• Resid FCC unit 1 in the Asia-Pacific region trialled a low Z/M catalyst that reduced bottoms and increased LCO, contrary to test results evaluated at constant coke
• Resid FCC unit 2 in the Asia-Pacific region trialled a low Z/M catalyst that increased gasoline and LPG olefins, contrary to test results evaluated at constant coke
• VGO FCC unit 1 selected the winning maximum propylene catalyst based on testing. Unit yields were not in line with the test results and the refiner trialled a second catalyst which was far superior and exceeded expectations based on the test
• Major refiners 1 and 2 apply a correction to lab coke yields for all catalysts (compressing the coke differences)
• Major refiner 3 applies a correction to lab coke based on excessive lab H2 yields
• Major refiner 4 applies a correction to lab coke based on the matrix content of the catalysts
• Multiple refiners that start with low levels of a catalyst of interest and increase its percentage step-wise.

These refiners are happy with the new technology they are applying. It opened the door to more technology options and increased their FCC margins.

Albemarle recognises the importance of catalyst testing. Catalyst testing is an essential tool to develop new catalysts with innovative ingredients or a novel assembly technology and which brings the performance that refiners are seeking. Catalyst testing is obviously very important for those refiners that choose to select their catalyst by testing. At Albemarle we realise that catalyst testing has its benefits. The results we get in testing are not identical to the changes obtained in the unit. All test data need to be corrected and translated. When a new catalyst technology has been used, a post evaluation is required for further refinement of the correction and translation model.

Commercial case
Refineries that regularly switch catalysts are interesting subjects for learning purposes. This is particularly the case when these switches include different suppliers and thus different catalyst technologies. One of those cases concerns a refiner that is continuously seeking the optimum catalyst for its operations and switches regularly. Due to the relatively small inventory and high catalyst consumption of this resid application, the change-out time is short. Catalyst evaluations can thus be done in a short time frame and the incumbent catalyst supplier can respond quickly for further fine tuning if required.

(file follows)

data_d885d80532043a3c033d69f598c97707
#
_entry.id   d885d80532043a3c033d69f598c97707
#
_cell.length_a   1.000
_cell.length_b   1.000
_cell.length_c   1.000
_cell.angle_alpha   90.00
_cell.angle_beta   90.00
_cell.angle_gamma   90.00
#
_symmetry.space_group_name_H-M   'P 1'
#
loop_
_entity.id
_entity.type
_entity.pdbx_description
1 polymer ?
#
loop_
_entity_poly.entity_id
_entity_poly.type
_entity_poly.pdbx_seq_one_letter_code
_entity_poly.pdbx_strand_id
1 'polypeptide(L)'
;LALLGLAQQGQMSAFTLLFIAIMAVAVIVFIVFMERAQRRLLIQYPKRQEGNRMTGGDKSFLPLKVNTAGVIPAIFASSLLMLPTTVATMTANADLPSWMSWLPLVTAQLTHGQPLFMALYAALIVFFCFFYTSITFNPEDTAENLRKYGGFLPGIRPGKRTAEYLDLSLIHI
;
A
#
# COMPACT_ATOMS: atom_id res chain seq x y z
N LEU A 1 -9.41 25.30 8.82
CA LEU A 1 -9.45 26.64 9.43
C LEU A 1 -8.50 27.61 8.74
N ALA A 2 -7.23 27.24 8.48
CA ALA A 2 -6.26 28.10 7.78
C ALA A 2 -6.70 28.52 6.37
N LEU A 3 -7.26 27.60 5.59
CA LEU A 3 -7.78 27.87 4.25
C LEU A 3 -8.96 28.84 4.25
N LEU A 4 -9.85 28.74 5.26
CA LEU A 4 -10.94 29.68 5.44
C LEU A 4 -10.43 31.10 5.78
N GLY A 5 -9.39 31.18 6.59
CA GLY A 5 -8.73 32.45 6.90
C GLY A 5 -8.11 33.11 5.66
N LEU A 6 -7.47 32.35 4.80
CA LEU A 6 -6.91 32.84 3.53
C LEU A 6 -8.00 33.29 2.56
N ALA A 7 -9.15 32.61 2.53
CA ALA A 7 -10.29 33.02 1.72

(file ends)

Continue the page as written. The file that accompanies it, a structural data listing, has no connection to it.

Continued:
This FCC unit processes a mix of different feeds, including a substantial amount of residue. The feed has a specific gravity of 0.91 and Conradson carbon residue above 2 wt%. Metals on equilibrium catalyst vary over time, but are typically of the order 3000 ppm nickel and 6000 ppm vanadium.

The refiner operates this FCC unit to maximise LCO and LPG olefins. The main limitations are air blower, wet gas compressor and regenerator temperature.

The commercial case which we discuss concerns three different catalysts from three different manufacturing technologies (see Table 1):
• Cat #1: moderate Z/M catalyst with moderate RE2O3
• Cat #2: high Z/M catalyst with high RE2O3
• Cat #3: low Z/M catalyst with low RE2O3.

In the study, yields of all three catalysts are compared against each other. As in almost all FCC units, conditions are never exactly the same. In order to make a sound comparison, one needs to normalise the cases. This means that products need to be corrected to the same cut-points, feed quality, and process conditions through a FCC process simulation model. At identical conditions, all three catalysts can then be compared.